They say he's doing it by intentionally destroying their apartments.
"Like being in a shelter. That's pretty much how it feels," said Michelle Navas, a tenant.
Michelle Navas says she feels homeless in her very own apartment.
It's the place where she grew up and has lived for 24 years.
Her landlord walled off her kitchen and bathroom leaving her with no plumbing for nine months.
"He wants us out. He wants to evict us. He wants everyone in this building out so he can raise the rent three or four times from what it is now," Navas said.
Michelle says landlord Joel Israel promised to remodel the kitchen and bathroom in just three weeks. But still, you can see right through the floor into the basement.
"We're not the only people, we're not the only people going through this," Navas said.
Earlier, local lawmakers surrounded Michelle on her Bushwick stoop, trying to spotlight the crisis in affordable housing across Brooklyn.
Lax laws, they say, allow landlords to harass rent stabilized tenants to get rid of them, and jack up the rent.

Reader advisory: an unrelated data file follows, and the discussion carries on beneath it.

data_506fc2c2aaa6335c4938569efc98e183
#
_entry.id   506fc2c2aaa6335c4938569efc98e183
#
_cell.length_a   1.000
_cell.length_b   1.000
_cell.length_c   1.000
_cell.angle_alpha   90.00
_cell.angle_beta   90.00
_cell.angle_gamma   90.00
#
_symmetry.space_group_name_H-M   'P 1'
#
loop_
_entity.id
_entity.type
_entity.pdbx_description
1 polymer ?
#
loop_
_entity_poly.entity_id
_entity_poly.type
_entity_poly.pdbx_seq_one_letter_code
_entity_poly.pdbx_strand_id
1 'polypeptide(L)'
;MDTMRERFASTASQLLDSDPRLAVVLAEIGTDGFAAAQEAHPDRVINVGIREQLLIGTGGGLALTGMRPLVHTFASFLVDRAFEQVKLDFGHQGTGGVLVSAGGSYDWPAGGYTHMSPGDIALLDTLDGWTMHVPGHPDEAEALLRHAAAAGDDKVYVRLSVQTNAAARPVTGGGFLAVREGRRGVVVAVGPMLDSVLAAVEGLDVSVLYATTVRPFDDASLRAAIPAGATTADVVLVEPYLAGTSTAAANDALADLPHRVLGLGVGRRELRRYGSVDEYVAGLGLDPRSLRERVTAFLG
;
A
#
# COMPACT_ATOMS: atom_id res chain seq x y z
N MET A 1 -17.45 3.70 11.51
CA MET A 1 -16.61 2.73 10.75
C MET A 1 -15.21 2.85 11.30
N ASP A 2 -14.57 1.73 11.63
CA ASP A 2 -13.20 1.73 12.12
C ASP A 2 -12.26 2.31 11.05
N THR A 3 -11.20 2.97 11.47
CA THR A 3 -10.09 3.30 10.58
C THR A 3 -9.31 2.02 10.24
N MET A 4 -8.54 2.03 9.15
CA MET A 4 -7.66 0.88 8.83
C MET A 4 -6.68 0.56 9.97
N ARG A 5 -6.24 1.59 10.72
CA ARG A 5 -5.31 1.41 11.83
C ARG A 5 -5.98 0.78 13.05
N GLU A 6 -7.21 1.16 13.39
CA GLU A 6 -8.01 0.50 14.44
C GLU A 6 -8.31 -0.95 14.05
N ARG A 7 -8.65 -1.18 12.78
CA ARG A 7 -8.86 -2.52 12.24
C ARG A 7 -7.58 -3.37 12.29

Now, they're calling on the de Blasio administration to help families like Michelle's.
"It's not a matter of building more affordable housing, it's a matter of preservation. And it's a matter of having the law on our side and the mechanism so that we exercise oversight of bad behavior like this landlord," Congresswoman Nydia Velázquez said.
"My clients intend to make all necessary repairs as quickly, safely, and responsibly as possible. These buildings were acquired by them after years of neglect and disinvestment. There are deteriorating conditions that must be addressed, which can take considerable time, resources and effort," an attorney for the landlord said.
In the meantime, a judge slashed Michelle's rent from $675 to just a dollar a month in an attempt to get the landlord to act faster.
They're supposed to see each other in court Wednesday.